By Greg Sterling, Uberall’s VP of Market Insights
The Coronavirus is now officially a pandemic, according to the World Health Organization. Its disruptive impact is being felt across the global economy, as companies try to operate under increasingly challenging conditions and assess how long the outbreak will last.
There are a variety of ways the Coronavirus effect is being felt throughout the digital ecosystem. Among them are the following:
- Large numbers of employees working remotely
- Trade shows and conferences cancelled, with an increase in online events
- An uptick in e-commerce and online sales
- Supply chain issues and low availability for products produced in China
- Increase in search volume for healthcare/health topics
- Decline in ad spending in the travel vertical and other affected industries
- Shifting of media budgets to 2H 2020
- Ongoing uncertainty and the possibility of recession
Remote Work, Cancelled Conferences and Online Networking
Most of the major technology companies have counseled people to work from home. For example, Google recommended to all its North American employees that they work remotely until April 10. And while working from home has been gaining acceptance at more companies, the virus will likely cement it as a go-forward option within corporations that previously didn’t allow it.
But there are trade-offs. Working remotely allows for flexibility and, in some cases, greater efficiency. However it can also be isolating and result in a loss of creativity and problem solving that comes from in-person and group collaboration. For some types of challenges, there’s no substitute for face-to-face meetings
The ever-growing roster of industry events being cancelled has also resulted in a loss of face-to-face time and networking opportunities. The loss of conferences is disrupting the sales pipeline.
As a consequence, marketers and sales professionals are turning to online platforms and virtual events. Zoom, Microsoft, LogMeIn, Cisco Google, Slack and others are seeing demand for their videoconferencing, webinar and collaboration software grow sharply. Some of these companies are offering their SaaS tools for free (this is both public-minded and self-interested).
Virtual conferences have historically been a poor substitute for live events and in-person networking. But this may change in the wake of the Coronavirus, as companies experiment with content and formats. If some of these events manage to get established, virtual conferences may become a more regular fixture on the trade show circuit.
Search, E-commerce and Marketing Budgets
Predicting the impact of Coronavirus on search and digital marketing more generally is somewhat challenging. One school of thought argues that search activity will continue unabated, because it’s a daily utility. However, if consumer or B2B demand declines in some categories there will be fewer searches for those products or services (think: hotels, airlines). That will impact SEO, paid-search and online display advertising. If sales aren’t happening, marketers may redirect budgets or defer spending.
Industries such as travel, hospitality, events and some retail categories are likely to see lower ad-spending levels through the first half of this year. But there’s a strong argument that reduced online spending creates opportunities if competitors are retrenching. In addition, digital marketing can be critical in a downturn to stimulate or maintain demand.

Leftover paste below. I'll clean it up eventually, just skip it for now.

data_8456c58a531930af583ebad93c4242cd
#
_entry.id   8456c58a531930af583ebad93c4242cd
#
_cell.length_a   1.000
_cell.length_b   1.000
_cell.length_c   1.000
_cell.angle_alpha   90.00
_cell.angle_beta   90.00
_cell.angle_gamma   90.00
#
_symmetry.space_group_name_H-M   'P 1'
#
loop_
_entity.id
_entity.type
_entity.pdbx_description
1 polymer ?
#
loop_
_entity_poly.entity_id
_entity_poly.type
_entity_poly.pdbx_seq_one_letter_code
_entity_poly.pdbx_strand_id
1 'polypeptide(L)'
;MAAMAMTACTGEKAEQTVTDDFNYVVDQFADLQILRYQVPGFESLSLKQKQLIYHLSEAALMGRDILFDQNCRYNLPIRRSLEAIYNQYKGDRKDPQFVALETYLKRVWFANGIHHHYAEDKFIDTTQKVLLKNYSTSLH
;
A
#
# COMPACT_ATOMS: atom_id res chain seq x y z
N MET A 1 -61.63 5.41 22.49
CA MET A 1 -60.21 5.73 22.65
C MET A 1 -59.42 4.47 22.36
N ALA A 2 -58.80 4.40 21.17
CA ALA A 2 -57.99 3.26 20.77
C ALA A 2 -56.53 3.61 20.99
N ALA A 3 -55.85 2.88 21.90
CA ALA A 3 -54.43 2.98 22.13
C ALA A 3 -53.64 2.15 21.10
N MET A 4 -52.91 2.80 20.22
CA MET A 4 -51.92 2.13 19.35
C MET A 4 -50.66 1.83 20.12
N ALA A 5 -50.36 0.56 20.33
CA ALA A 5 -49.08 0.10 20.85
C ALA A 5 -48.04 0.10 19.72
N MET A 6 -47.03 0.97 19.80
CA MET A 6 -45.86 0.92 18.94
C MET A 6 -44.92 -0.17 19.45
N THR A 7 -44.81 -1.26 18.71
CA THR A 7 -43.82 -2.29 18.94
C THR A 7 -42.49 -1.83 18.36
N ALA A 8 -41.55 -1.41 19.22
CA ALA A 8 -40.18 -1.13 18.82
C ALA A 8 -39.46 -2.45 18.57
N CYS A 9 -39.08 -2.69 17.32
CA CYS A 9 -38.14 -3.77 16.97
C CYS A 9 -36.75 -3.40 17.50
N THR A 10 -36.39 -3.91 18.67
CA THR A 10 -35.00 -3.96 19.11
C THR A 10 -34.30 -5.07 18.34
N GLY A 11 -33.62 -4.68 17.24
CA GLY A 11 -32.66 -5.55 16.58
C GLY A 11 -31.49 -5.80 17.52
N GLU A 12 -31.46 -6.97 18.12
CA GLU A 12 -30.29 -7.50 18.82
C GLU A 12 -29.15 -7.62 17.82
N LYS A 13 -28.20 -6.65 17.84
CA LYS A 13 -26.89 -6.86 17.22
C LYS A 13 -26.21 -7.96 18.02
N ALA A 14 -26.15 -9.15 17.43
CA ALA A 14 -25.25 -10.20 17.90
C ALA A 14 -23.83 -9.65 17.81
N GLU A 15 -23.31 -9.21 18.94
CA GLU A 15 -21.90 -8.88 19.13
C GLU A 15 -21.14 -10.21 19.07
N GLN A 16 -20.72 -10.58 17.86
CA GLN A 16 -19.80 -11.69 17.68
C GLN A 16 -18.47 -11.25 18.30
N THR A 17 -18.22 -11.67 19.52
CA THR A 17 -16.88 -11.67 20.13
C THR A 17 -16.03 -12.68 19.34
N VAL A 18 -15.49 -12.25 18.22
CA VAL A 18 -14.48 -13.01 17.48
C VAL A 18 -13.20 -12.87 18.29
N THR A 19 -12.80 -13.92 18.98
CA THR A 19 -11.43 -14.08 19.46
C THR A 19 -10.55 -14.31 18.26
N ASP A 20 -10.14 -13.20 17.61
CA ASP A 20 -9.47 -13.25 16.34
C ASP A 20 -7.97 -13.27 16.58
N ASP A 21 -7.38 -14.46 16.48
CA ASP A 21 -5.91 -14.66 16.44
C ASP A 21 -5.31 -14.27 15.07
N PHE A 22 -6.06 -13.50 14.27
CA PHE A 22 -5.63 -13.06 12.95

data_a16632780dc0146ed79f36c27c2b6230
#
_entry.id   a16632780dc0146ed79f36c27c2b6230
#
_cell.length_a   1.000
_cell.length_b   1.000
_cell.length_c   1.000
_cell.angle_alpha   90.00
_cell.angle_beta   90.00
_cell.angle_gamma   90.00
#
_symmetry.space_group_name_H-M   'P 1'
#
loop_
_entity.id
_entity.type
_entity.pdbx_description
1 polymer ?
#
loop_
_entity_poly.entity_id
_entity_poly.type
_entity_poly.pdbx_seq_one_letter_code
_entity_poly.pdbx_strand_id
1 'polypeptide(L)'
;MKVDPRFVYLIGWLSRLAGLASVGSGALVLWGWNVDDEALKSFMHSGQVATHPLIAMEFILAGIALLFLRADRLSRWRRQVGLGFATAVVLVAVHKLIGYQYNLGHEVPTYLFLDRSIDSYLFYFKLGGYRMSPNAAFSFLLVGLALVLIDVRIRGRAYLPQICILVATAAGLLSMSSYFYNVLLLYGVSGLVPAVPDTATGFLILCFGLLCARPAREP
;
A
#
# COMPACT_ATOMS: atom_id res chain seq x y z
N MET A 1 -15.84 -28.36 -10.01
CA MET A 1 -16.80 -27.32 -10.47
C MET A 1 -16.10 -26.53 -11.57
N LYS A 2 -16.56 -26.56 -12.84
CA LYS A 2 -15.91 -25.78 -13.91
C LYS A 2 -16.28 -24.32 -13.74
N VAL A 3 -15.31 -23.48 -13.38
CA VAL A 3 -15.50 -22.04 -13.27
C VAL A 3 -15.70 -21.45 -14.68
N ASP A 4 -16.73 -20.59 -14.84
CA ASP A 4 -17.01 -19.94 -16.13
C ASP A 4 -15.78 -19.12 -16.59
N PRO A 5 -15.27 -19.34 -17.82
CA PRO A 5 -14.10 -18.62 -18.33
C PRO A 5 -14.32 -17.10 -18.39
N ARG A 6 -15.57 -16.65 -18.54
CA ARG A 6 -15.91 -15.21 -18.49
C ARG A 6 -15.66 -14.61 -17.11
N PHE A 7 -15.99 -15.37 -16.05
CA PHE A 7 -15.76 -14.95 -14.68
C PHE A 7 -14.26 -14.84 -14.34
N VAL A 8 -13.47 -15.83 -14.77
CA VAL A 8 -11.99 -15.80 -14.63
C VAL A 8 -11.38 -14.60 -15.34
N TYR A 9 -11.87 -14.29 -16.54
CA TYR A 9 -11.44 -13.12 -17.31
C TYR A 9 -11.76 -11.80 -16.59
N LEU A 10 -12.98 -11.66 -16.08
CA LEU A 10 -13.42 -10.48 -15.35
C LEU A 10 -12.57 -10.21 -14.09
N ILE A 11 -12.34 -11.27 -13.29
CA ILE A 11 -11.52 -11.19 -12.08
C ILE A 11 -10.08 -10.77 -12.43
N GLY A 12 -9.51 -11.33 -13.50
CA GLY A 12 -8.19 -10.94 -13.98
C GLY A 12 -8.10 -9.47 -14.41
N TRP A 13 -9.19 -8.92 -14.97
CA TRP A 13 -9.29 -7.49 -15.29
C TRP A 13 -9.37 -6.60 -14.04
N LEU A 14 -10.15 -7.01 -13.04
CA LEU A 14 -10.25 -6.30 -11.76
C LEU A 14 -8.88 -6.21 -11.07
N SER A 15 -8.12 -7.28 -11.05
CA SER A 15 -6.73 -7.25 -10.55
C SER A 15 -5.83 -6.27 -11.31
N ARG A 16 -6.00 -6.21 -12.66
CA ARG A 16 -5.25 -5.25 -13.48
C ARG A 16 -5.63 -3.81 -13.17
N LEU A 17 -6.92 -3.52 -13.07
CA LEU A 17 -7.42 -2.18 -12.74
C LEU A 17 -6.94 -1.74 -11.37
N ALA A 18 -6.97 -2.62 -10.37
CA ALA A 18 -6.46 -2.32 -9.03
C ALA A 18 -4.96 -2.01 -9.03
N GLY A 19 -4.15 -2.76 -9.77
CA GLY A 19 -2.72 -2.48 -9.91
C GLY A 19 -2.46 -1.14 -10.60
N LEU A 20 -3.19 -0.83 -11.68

Certainly, in some categories, search volumes are growing. Internal Uberall data show, for example, a major gain in non-branded search queries related to the pharmacy/drugstore category, which would include an array of keywords such as “facemask,” “hand sanitizer” and so on. Across a range of countries in Europe, North America and Africa, starting in mid-February, we saw significant growth in query volume in response to the spread of the virus.
Many consumers have also increased their e-commerce spending as store visitation has declined. According to data from Quantam Metric, traditional retailers with online stores (“brick and click”) have seen meaningful increases in online shopping revenues (52% weekly growth). And online conversions are 9% higher than they were a year ago.
Will Coronavirus push more in-store shopping online? The virus could give a sales boost to online grocery shopping, as people fear leaving the house. In the same vein, it may benefit further adoption of food delivery services. There’s also speculation that online streaming services will prosper, while physical entertainment venues (i.e., movie theatres, concerts, live sports) will struggle. Direct-to-consumer brands could also benefit in selected categories.
Nielsen projects that there will be roughly 75 million omnichannel households by 2025, adding billions of additional dollars to U.S. e-commerce. Coronavirus could fuel and solidify that trend.
Confronting the Challenge of Uncertainty
Yet any recession or even a smaller downturn could ultimately have a negative impact on e-commerce if it lasts, although physical stores are more likely to be more impacted in the near term. Even a mild recession could accelerate the trend of retail store closures and bankruptcies.
While the virus is something to be concerned and careful about, arguably the larger problem right now is the fear and uncertainty it’s causing. A withdrawal from daily activity may be justified for public health reasons but behavior changes are also being dictated by fear and confusion.
Markets and buying decisions are driven by certainty, predictability and confidence. After more than a couple months of this, and the prospect of diminished consumer and business spending, the global economy will suffer mightily.
But there are also opportunities to be seized. Decisive action and clarity of vision will make the difference between thriving and merely surviving the challenge of Coronavirus.